Last Updated - 7.24.2013
Edible Wild Mushrooms Commonly Found In Pennsylvania And Personally Eaten Regularly
Photo of winecap Stropharia
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Aborted Armillaria
Armillaria abortivum
Aborted entoloma

Almost Bluing
King Boletus

Boletus subcaerulescens

Artist's Conk
Ganoderma applanatum

Bear's Head Tooth
Hericium americanum

Black Trumpets
Craterellus fallax

Clitocybe nuda

Brick Caps / Brick Tops
Hypholoma sublateritium

Cauliflower Mushroom
Sparassis spathulata

Chicken of the Woods
Laetiporus sulphureus

Inonotus obliquus

Comb Tooth
Hericium coralloides

Common Laccaria
Laccaria laccata

Corrugated Cap Milky
Lactarius corrugis

Giant Puffball
Langemannia gigantea

Golden Chanterelle
Cantharellus cibarius

Hedgehog Mushroom Big
Dentinum repandum

Hedgehog Little
Dentinum umbilicatum

Hen of the Woods
Grifola frondosa

Honey Mushrooms
Armilleria mellea

Horn of Plenty
Craterellus cornucopioides

Horse Mushroom
Agaricus arvensis

Hygrophorus Milky
Lactarius hygrophoroides

Lilac Bolete
Xanthoconium separans / Boletus separans

Lingzhi / Reishi
Ganoderma lucidum & G. tsugae

Lion's Mane / Old Man's Beard
Hericium erinaceus

Meadow Mushrooms / Pinkies
Agaricus compestris

Oyster Mushroom
Pleurotus ostreatus

Purple-gilled Laccaria
Laccaria ochropurpurea

Quilted Green Russula
Russula virescens

Red Chanterelle
Cantharellus cinnabarinus

Rooted Oudemansiella
Oudemansiella radicata

Shaggy Mane
Coprinus comatus

Smooth Chanterelle
Cantharellus lateritius

Tinder Fungus
Fomes fomentarius

Two-colored Bolete
Boletus bicolor

Voluminous-latex Milky
Lactarius volemus

Winter Chanterelle
Cantharellus tubaeformis
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The Prince ? or Almond Mushroom ?
Agaricus augustus or A. subrufescens
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Wild Food Foraging
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Making Rooted Oudie Cutlets

Rooted Oudemansiella - Oudemansiella radicata

If you have ever used mushroom field guides then you know perfectly well that authors opinions on the taste of various wild mushrooms can be way off. WAY OFF!
Ever since my first sampling of a perfectly fresh puffball decades ago, which was rated as 'Choice' in several books, my thought on the subject became to decide on my own as to what is and is not 'Choice'.
What a disappointment that puffball was.
It was like eating a piece of zucchini, safe but tasteless.

Over the last 35 years of eating wild mushrooms I could write a book ( albeit a small one ) on which ratings I agree with and which not. As long as it is known to be a safe edible variety I don't give any credibility as to the author's 'taste' rating. You should do the same.

On that topic let's discuss Oudemansiella radicata.
It is one of those mushrooms that was a total surprise when I first sampled it years ago.
It was known as an edible but under-rated as to taste and tecture.
Photo of a pair of Rooted Oudemansiella - Oudemansiella radicata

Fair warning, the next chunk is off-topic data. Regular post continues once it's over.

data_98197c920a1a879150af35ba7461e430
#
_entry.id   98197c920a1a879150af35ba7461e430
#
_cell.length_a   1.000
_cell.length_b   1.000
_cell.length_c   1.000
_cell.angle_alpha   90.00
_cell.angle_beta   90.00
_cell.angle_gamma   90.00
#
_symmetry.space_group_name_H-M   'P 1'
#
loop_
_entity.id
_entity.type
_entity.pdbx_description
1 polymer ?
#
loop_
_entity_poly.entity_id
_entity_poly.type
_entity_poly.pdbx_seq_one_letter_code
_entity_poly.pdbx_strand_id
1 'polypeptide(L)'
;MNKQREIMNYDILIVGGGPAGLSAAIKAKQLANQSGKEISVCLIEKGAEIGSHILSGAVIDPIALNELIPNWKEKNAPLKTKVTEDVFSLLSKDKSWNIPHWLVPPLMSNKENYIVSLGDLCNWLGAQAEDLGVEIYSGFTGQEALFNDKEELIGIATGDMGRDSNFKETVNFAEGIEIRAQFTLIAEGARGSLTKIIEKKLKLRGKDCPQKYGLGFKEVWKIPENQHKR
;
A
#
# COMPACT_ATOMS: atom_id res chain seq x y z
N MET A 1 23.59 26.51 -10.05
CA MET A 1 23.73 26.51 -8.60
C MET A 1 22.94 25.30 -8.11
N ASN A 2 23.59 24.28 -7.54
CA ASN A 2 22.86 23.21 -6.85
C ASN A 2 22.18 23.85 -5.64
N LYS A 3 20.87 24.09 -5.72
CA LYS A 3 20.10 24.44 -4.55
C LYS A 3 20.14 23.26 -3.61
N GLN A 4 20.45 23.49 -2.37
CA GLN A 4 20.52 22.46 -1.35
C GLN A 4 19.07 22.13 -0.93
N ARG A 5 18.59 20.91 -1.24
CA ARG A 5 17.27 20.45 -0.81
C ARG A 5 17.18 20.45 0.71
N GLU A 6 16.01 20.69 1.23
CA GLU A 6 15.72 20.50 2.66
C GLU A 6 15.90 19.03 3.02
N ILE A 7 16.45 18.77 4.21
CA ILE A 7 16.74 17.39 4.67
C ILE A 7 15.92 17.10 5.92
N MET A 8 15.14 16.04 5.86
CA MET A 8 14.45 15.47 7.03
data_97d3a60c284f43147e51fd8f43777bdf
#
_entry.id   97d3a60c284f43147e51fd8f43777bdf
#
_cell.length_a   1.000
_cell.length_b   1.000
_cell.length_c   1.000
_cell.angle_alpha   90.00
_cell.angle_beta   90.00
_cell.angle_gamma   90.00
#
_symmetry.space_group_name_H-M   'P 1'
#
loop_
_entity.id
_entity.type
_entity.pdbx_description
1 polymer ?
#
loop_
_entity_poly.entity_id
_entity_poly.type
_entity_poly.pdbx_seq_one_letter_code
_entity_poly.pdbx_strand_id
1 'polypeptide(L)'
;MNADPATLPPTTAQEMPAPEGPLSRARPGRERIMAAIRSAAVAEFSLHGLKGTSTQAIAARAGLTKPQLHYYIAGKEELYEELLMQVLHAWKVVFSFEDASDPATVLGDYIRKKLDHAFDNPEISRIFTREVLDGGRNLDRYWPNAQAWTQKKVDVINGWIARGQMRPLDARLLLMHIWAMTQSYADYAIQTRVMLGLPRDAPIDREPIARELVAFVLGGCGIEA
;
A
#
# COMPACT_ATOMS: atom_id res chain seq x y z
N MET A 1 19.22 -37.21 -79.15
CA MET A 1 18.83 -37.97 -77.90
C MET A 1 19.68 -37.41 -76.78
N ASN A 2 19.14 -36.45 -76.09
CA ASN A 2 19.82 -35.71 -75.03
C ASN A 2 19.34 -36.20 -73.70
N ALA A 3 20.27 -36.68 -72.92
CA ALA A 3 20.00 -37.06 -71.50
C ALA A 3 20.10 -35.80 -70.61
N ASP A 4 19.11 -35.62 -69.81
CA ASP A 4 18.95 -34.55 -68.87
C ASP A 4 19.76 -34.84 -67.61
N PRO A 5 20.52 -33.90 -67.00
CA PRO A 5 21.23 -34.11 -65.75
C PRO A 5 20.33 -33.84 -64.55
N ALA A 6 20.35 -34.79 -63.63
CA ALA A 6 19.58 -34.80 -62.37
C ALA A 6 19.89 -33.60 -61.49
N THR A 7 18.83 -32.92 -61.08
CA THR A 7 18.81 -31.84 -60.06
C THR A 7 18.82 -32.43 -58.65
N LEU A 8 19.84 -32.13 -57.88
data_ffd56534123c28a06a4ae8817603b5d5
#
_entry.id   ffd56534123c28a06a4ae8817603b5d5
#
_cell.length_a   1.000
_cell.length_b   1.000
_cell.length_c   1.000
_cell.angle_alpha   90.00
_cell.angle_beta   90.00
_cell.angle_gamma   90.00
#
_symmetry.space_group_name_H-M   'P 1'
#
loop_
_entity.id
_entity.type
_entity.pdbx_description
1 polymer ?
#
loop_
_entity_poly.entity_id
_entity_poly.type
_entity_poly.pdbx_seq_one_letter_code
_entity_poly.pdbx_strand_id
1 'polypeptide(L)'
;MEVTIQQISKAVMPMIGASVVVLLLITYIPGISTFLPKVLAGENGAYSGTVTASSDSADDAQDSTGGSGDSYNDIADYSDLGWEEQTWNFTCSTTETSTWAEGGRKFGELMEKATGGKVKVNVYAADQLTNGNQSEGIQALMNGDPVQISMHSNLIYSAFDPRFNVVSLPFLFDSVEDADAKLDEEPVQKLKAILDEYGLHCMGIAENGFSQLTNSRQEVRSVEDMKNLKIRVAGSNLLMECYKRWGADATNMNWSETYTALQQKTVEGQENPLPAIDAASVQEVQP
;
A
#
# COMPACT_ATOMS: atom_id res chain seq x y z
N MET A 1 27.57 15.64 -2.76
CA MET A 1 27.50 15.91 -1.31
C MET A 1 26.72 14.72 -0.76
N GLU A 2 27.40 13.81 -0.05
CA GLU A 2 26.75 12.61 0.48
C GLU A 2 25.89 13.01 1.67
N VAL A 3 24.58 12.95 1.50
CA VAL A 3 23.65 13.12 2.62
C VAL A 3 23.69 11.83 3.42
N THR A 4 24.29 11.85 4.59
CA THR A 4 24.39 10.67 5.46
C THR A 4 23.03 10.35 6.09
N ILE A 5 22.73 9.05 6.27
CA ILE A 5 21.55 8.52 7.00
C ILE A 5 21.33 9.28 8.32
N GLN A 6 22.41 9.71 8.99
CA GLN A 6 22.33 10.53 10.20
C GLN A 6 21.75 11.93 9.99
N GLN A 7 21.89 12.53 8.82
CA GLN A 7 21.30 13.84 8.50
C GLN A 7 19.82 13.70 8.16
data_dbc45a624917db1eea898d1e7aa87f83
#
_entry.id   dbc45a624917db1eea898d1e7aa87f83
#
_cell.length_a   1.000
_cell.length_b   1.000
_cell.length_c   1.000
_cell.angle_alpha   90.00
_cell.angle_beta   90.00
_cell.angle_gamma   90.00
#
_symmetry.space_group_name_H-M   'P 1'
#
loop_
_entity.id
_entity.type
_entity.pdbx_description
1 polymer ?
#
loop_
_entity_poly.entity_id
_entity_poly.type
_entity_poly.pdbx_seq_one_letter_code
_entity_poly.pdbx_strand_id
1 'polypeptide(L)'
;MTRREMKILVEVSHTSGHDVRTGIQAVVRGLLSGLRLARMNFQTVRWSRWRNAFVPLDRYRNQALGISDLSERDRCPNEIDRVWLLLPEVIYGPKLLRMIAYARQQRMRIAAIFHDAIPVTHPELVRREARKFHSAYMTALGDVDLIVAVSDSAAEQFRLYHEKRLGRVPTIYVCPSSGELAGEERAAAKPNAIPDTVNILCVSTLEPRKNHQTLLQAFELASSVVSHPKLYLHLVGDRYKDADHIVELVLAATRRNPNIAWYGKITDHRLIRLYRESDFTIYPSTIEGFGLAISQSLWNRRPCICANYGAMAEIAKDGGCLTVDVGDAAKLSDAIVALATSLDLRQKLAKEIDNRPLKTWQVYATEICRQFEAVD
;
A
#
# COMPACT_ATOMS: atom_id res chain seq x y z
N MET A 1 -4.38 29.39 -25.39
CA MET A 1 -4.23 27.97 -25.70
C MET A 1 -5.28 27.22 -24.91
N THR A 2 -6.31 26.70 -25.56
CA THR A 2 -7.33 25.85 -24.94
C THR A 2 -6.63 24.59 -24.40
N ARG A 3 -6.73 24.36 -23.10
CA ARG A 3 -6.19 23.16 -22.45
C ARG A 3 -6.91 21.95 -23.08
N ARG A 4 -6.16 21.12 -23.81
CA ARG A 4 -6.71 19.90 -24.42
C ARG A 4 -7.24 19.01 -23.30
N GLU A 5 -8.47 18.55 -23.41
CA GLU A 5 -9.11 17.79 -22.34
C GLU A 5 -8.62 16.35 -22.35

It has, over the years, been a great joy to find them. I usually get a few ( less then ten ) every now and then when out looking for other varieties.
With Rooted Oudie's you never find a lot of them. At least I don't. It is usually one here, one there, maybe two or three here, one there, etc. I'll get a couple of bags of chanterelles and maybe 5 Rooted Oudie's. Or maybe a bunch of Sheep'shead mushroom's and 5 or 6 Rooted Oudies. It always seems to be that way.
Probably because there are never very many I always eat them 'straight up', that is, they do not go into soup, stews, roasts, etc., but are enjoyed as a side dish with something else or just by their lonesome as a tasty treat.

And one of my favorite methods of eating these is as a breaded cutlet.
Photo of Rooted Oudemansiella cutlets - Oudemansiella radicata

Cutlets go good with any meal. They are especially good with breakfast. A couple of pieces of bacon, a few Rooted Oudie cutlets and scrambled eggs, from the leftover egg mix that was used during the process of coating the caps. No waste that way at all.

Get a bowl and crack a couple of eggs in it. Mix with a fork. Cut most of the stem off the Rooted Oudie leaving just enough so you can grab it so you can lift the cap and coat it with egg mix.
Photo of the ingredients used for making Rooted Oudemansiella Cutlets - Oudemansiella radicata

Then use whatever breadcrumbs you like and bread the egg-coated cap.
Photo showing a Rooted Oudemansiella being coated with breadcrumbs - Oudemansiella radicata
I like to use a mix of Extra Virgin Olive Oil and butter to fry them up real quick.

Photo of breaded Rooted Oudie's frying - Oudemansiella radicata
When the bread crumbs have cooked to a color of brown that you like, on each side, eat away.
Photo of three Rooted Oudie Cutlets ready to eat - Oudemansiella radicata

While the Rooted Oudies are frying in one skillet maybe make some scrambled eggs from the leftover eggs in another.

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